Keith and Candice Grant are the proud parents of three, including an amazing twenty-year-old son, Corey, who is diagnosed with autism and epilepsy.
Korey graduated from high school nearly two years ago with a certificate of completion after an educational career filled with self-contained classes, several mainstreamed elective courses, and years of supportive services, including occupational and speech therapy. Like his peers, Korey had the option of continuing school until the age of 22; however, we felt that it was critical to begin establishing a foundation for his adult life.
For most parents of young adults diagnosed with autism, the transition from high school to adulthood comes with an abrupt cut in needed support services, described by many as “ falling off the cliff.” As an unfortunate result, far too many adult children end up with nowhere to go, or, if finances allow, placed in day program or residential home.
Thankfully we’d learned just before Korey’s senior year that after a fifteen year wait, he would finally be receiving the NC Innovations Waiver, which would provide him with additional services for his developmental disability (such as Supported Employment, an assistant for daily activities, etc.). We stepped full time into his next phase, facing the same exciting but challenging questions as any parent of an adult child with exceptional needs: Would the secondary education programs that we’d researched be an option for Korey? Should he begin working full time? Which of the available day programs would be a fit? What would his day look like?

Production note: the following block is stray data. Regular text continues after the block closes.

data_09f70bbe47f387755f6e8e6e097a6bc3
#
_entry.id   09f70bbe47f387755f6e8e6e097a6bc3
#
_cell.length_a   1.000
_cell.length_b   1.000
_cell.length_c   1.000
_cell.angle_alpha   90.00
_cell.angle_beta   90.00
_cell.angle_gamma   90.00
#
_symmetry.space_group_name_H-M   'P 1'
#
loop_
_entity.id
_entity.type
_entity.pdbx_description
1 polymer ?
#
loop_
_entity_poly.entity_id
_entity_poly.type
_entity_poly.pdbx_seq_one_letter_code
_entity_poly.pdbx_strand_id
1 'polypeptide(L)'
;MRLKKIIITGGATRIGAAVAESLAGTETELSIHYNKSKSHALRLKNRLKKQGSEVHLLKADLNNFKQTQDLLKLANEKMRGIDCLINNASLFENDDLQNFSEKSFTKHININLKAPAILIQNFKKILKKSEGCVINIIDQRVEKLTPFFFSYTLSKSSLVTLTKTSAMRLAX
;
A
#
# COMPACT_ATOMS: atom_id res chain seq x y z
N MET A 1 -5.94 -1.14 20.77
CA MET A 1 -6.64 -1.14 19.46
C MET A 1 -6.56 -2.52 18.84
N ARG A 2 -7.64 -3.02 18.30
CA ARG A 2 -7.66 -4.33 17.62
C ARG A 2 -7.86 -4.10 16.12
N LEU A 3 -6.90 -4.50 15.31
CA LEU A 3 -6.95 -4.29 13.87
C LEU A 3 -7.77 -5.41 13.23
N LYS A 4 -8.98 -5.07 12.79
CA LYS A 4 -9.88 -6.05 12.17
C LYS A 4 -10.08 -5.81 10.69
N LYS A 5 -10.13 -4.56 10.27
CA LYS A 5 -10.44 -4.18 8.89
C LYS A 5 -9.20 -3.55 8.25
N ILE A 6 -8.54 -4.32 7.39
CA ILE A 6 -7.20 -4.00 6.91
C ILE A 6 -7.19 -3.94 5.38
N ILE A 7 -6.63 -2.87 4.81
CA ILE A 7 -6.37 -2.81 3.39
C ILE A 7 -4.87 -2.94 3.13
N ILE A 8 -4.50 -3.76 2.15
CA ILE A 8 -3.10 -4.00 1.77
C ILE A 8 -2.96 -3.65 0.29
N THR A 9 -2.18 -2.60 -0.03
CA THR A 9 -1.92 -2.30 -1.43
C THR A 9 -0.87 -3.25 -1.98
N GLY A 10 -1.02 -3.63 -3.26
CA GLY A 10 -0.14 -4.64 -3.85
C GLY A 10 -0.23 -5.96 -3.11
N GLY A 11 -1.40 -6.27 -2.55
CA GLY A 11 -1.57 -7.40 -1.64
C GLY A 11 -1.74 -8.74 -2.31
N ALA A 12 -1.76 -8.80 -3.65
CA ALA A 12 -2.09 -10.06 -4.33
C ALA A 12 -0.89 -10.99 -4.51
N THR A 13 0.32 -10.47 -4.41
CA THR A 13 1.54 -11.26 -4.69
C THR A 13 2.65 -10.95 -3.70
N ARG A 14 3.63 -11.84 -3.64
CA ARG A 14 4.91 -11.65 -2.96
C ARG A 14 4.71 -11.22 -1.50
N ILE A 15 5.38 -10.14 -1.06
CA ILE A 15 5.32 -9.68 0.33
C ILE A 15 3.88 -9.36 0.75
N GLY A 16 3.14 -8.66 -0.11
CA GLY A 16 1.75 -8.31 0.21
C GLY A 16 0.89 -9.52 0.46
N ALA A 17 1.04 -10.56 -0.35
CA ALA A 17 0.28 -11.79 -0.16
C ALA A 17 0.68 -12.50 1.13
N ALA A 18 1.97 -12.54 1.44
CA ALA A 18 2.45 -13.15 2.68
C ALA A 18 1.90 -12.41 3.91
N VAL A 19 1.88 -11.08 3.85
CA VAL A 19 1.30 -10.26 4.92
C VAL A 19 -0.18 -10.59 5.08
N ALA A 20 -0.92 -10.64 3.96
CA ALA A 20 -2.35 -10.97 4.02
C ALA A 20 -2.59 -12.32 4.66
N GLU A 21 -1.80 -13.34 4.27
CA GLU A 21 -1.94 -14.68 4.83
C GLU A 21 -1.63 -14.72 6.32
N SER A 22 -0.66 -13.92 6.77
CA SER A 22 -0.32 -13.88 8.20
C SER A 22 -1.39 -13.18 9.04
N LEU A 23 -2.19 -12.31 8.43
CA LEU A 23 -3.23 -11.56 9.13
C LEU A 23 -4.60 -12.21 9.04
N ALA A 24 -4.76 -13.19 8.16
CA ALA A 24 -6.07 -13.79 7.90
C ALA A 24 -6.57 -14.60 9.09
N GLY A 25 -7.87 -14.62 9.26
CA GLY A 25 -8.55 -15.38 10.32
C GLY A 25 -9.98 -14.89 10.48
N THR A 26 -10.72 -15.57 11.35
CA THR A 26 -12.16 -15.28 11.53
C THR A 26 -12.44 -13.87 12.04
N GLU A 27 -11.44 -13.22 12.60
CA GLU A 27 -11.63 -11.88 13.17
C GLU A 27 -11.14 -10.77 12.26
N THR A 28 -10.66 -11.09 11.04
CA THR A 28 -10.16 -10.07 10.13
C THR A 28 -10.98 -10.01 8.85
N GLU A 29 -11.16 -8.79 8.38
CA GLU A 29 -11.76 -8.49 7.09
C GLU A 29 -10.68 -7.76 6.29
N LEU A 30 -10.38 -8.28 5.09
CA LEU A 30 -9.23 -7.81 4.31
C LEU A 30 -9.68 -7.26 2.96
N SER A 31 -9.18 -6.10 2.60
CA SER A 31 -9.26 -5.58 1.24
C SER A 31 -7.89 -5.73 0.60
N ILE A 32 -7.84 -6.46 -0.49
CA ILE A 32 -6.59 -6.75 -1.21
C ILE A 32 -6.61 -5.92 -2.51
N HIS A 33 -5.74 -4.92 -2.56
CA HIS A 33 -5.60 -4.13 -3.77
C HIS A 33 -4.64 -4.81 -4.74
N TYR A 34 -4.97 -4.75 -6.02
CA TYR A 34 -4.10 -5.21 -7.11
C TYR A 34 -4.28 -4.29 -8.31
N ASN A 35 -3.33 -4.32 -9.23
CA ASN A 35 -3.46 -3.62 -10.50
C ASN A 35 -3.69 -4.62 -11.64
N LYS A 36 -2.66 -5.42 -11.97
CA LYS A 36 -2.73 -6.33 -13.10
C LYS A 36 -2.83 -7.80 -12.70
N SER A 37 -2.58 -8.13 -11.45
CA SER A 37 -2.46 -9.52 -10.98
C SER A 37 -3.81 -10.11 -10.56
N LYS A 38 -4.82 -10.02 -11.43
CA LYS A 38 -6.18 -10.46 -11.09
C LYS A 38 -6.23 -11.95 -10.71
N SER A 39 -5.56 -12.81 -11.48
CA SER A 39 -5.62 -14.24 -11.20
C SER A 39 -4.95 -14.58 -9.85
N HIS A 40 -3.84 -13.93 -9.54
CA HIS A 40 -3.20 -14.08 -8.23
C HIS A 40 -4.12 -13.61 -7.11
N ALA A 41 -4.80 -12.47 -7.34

We knew that Korey would benefit from stimulating daily activities that would allow him to further the educational and adaptive living skills that he’d gained throughout school, while honoring his individual unique set of needs and abilities. A hard worker when given clear direction, Korey had a strong interest and talent in computers, music, and art. but needed direct support to stay on task, to communicate his wants and needs, and to help manage seizure activity and his strong sensory needs.
But where would he do so? While there many available day programs, there is a tremendous deficit in community-based programming that treats each individual according to their own specific needs instead of combining groups of adults of all ages and diagnoses in the same space and activities throughout the day.
This is why we are ecstatic about the start of “Let’s Talk About It…The Autism Center.” Knowing that this program is created by a fellow mother and advocate of an adult son diagnosed with autism inspires confidence and trust. Her extensive experience in Special Education will help to keep our children’s skills sharp, and her plans for community outings and employment seeking will allow our adult children on the spectrum to become more independent.
Thank you for seeing and meeting this all important need!